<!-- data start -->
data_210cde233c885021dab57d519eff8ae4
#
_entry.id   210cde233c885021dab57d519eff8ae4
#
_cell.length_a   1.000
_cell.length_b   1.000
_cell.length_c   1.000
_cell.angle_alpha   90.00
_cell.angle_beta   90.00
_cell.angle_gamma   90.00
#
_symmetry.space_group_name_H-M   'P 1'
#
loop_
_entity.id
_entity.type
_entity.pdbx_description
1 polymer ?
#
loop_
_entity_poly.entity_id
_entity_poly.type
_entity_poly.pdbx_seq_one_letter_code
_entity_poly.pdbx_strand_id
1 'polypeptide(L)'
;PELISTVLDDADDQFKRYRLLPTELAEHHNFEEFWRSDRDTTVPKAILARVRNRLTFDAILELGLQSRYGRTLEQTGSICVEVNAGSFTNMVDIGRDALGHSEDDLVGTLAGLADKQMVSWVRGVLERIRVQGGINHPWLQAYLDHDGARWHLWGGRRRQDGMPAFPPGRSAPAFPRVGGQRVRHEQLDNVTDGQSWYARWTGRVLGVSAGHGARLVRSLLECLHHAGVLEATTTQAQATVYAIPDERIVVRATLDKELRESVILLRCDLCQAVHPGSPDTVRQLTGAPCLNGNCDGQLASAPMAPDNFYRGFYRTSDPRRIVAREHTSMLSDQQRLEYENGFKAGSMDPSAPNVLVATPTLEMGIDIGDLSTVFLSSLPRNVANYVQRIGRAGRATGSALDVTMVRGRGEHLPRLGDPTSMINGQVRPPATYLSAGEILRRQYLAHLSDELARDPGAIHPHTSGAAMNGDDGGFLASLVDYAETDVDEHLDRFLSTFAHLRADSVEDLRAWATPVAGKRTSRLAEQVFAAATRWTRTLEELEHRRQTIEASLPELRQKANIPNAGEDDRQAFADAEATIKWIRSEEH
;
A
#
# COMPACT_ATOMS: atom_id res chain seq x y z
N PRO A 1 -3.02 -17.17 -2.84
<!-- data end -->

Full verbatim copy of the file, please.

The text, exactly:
data_210cde233c885021dab57d519eff8ae4
#
_entry.id   210cde233c885021dab57d519eff8ae4
#
_cell.length_a   1.000
_cell.length_b   1.000
_cell.length_c   1.000
_cell.angle_alpha   90.00
_cell.angle_beta   90.00
_cell.angle_gamma   90.00
#
_symmetry.space_group_name_H-M   'P 1'
#
loop_
_entity.id
_entity.type
_entity.pdbx_description
1 polymer ?
#
loop_
_entity_poly.entity_id
_entity_poly.type
_entity_poly.pdbx_seq_one_letter_code
_entity_poly.pdbx_strand_id
1 'polypeptide(L)'
;PELISTVLDDADDQFKRYRLLPTELAEHHNFEEFWRSDRDTTVPKAILARVRNRLTFDAILELGLQSRYGRTLEQTGSICVEVNAGSFTNMVDIGRDALGHSEDDLVGTLAGLADKQMVSWVRGVLERIRVQGGINHPWLQAYLDHDGARWHLWGGRRRQDGMPAFPPGRSAPAFPRVGGQRVRHEQLDNVTDGQSWYARWTGRVLGVSAGHGARLVRSLLECLHHAGVLEATTTQAQATVYAIPDERIVVRATLDKELRESVILLRCDLCQAVHPGSPDTVRQLTGAPCLNGNCDGQLASAPMAPDNFYRGFYRTSDPRRIVAREHTSMLSDQQRLEYENGFKAGSMDPSAPNVLVATPTLEMGIDIGDLSTVFLSSLPRNVANYVQRIGRAGRATGSALDVTMVRGRGEHLPRLGDPTSMINGQVRPPATYLSAGEILRRQYLAHLSDELARDPGAIHPHTSGAAMNGDDGGFLASLVDYAETDVDEHLDRFLSTFAHLRADSVEDLRAWATPVAGKRTSRLAEQVFAAATRWTRTLEELEHRRQTIEASLPELRQKANIPNAGEDDRQAFADAEATIKWIRSEEH
;
A
#
# COMPACT_ATOMS: atom_id res chain seq x y z
N PRO A 1 -3.02 -17.17 -2.84